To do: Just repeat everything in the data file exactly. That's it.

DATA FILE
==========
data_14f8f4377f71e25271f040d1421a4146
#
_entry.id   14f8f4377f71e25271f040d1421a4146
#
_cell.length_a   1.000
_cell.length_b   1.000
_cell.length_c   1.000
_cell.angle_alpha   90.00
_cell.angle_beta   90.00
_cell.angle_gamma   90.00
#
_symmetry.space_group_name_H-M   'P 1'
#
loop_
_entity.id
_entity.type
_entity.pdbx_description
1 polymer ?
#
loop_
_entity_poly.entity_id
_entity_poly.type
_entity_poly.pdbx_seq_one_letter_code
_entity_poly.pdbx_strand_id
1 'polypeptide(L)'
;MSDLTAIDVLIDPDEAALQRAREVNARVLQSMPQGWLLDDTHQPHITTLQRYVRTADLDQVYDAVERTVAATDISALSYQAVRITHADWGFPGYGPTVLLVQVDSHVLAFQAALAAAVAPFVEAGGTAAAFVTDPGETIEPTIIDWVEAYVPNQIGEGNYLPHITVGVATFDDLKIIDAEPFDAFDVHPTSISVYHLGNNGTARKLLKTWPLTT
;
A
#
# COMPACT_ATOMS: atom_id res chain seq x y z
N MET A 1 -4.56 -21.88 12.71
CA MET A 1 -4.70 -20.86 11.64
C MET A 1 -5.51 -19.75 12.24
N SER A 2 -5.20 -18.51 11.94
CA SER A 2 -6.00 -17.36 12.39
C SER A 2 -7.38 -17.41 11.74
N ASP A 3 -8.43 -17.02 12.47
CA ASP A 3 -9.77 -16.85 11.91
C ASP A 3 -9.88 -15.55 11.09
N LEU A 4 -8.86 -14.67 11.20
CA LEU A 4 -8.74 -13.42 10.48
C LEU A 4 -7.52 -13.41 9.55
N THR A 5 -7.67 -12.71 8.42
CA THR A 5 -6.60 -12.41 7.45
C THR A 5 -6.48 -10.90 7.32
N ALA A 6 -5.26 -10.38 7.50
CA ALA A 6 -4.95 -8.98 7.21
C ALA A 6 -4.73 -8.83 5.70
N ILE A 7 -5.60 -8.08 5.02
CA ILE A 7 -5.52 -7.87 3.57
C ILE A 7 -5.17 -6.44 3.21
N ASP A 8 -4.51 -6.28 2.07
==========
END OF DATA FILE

data_14f8f4377f71e25271f040d1421a4146
#
_entry.id   14f8f4377f71e25271f040d1421a4146
#
_cell.length_a   1.000
_cell.length_b   1.000
_cell.length_c   1.000
_cell.angle_alpha   90.00
_cell.angle_beta   90.00
_cell.angle_gamma   90.00
#
_symmetry.space_group_name_H-M   'P 1'
#
loop_
_entity.id
_entity.type
_entity.pdbx_description
1 polymer ?
#
loop_
_entity_poly.entity_id
_entity_poly.type
_entity_poly.pdbx_seq_one_letter_code
_entity_poly.pdbx_strand_id
1 'polypeptide(L)'
;MSDLTAIDVLIDPDEAALQRAREVNARVLQSMPQGWLLDDTHQPHITTLQRYVRTADLDQVYDAVERTVAATDISALSYQAVRITHADWGFPGYGPTVLLVQVDSHVLAFQAALAAAVAPFVEAGGTAAAFVTDPGETIEPTIIDWVEAYVPNQIGEGNYLPHITVGVATFDDLKIIDAEPFDAFDVHPTSISVYHLGNNGTARKLLKTWPLTT
;
A
#
# COMPACT_ATOMS: atom_id res chain seq x y z
N MET A 1 -4.56 -21.88 12.71
CA MET A 1 -4.70 -20.86 11.64
C MET A 1 -5.51 -19.75 12.24
N SER A 2 -5.20 -18.51 11.94
CA SER A 2 -6.00 -17.36 12.39
C SER A 2 -7.38 -17.41 11.74
N ASP A 3 -8.43 -17.02 12.47
CA ASP A 3 -9.77 -16.85 11.91
C ASP A 3 -9.88 -15.55 11.09
N LEU A 4 -8.86 -14.67 11.20
CA LEU A 4 -8.74 -13.42 10.48
C LEU A 4 -7.52 -13.41 9.55
N THR A 5 -7.67 -12.71 8.42
CA THR A 5 -6.60 -12.41 7.45
C THR A 5 -6.48 -10.90 7.32
N ALA A 6 -5.26 -10.38 7.50
CA ALA A 6 -4.95 -8.98 7.21
C ALA A 6 -4.73 -8.83 5.70
N ILE A 7 -5.60 -8.08 5.02
CA ILE A 7 -5.52 -7.87 3.57
C ILE A 7 -5.17 -6.44 3.21
N ASP A 8 -4.51 -6.28 2.07